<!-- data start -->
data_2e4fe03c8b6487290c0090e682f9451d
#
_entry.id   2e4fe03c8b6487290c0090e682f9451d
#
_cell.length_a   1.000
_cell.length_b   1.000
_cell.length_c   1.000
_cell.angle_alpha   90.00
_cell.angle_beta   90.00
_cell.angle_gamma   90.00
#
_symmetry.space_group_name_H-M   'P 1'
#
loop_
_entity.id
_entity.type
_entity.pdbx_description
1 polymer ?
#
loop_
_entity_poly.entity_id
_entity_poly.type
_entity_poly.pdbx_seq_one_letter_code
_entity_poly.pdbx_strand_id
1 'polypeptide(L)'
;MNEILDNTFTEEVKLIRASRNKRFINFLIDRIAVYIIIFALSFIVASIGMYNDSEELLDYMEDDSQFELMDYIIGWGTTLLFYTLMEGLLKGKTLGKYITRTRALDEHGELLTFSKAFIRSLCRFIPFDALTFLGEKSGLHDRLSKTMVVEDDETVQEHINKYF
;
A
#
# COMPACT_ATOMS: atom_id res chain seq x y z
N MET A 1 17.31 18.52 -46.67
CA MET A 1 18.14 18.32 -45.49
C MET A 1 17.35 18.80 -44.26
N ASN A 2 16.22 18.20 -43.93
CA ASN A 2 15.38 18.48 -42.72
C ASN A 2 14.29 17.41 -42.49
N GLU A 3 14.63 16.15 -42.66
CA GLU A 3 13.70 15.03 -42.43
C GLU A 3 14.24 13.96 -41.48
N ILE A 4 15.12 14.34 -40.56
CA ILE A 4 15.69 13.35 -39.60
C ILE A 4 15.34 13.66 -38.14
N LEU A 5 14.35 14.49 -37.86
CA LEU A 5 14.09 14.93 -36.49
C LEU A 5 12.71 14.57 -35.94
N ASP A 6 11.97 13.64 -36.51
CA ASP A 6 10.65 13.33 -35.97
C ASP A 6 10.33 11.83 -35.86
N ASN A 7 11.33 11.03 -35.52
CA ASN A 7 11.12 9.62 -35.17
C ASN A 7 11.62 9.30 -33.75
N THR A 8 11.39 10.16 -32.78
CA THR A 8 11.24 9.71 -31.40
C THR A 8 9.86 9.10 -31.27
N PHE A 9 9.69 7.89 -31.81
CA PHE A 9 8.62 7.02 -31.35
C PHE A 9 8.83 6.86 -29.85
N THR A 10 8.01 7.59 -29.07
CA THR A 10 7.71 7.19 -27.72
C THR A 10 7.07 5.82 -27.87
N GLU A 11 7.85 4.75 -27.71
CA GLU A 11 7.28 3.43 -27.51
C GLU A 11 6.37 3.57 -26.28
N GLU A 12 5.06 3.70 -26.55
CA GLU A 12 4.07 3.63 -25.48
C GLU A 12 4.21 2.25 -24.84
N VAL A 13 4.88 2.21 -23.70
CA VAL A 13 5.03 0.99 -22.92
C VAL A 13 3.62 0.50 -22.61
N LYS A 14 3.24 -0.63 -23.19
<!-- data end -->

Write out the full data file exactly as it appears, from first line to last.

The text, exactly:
data_2e4fe03c8b6487290c0090e682f9451d
#
_entry.id   2e4fe03c8b6487290c0090e682f9451d
#
_cell.length_a   1.000
_cell.length_b   1.000
_cell.length_c   1.000
_cell.angle_alpha   90.00
_cell.angle_beta   90.00
_cell.angle_gamma   90.00
#
_symmetry.space_group_name_H-M   'P 1'
#
loop_
_entity.id
_entity.type
_entity.pdbx_description
1 polymer ?
#
loop_
_entity_poly.entity_id
_entity_poly.type
_entity_poly.pdbx_seq_one_letter_code
_entity_poly.pdbx_strand_id
1 'polypeptide(L)'
;MNEILDNTFTEEVKLIRASRNKRFINFLIDRIAVYIIIFALSFIVASIGMYNDSEELLDYMEDDSQFELMDYIIGWGTTLLFYTLMEGLLKGKTLGKYITRTRALDEHGELLTFSKAFIRSLCRFIPFDALTFLGEKSGLHDRLSKTMVVEDDETVQEHINKYF
;
A
#
# COMPACT_ATOMS: atom_id res chain seq x y z
N MET A 1 17.31 18.52 -46.67
CA MET A 1 18.14 18.32 -45.49
C MET A 1 17.35 18.80 -44.26
N ASN A 2 16.22 18.20 -43.93
CA ASN A 2 15.38 18.48 -42.72
C ASN A 2 14.29 17.41 -42.49
N GLU A 3 14.63 16.15 -42.66
CA GLU A 3 13.70 15.03 -42.43
C GLU A 3 14.24 13.96 -41.48
N ILE A 4 15.12 14.34 -40.56
CA ILE A 4 15.69 13.35 -39.60
C ILE A 4 15.34 13.66 -38.14
N LEU A 5 14.35 14.49 -37.86
CA LEU A 5 14.09 14.93 -36.49
C LEU A 5 12.71 14.57 -35.94
N ASP A 6 11.97 13.64 -36.51
CA ASP A 6 10.65 13.33 -35.97
C ASP A 6 10.33 11.83 -35.86
N ASN A 7 11.33 11.03 -35.52
CA ASN A 7 11.12 9.62 -35.17
C ASN A 7 11.62 9.30 -33.75
N THR A 8 11.39 10.16 -32.78
CA THR A 8 11.24 9.71 -31.40
C THR A 8 9.86 9.10 -31.27
N PHE A 9 9.69 7.89 -31.81
CA PHE A 9 8.62 7.02 -31.35
C PHE A 9 8.83 6.86 -29.85
N THR A 10 8.01 7.59 -29.07
CA THR A 10 7.71 7.19 -27.72
C THR A 10 7.07 5.82 -27.87
N GLU A 11 7.85 4.75 -27.71
CA GLU A 11 7.28 3.43 -27.51
C GLU A 11 6.37 3.57 -26.28
N GLU A 12 5.06 3.70 -26.55
CA GLU A 12 4.07 3.63 -25.48
C GLU A 12 4.21 2.25 -24.84
N VAL A 13 4.88 2.21 -23.70
CA VAL A 13 5.03 0.99 -22.92
C VAL A 13 3.62 0.50 -22.61
N LYS A 14 3.24 -0.63 -23.19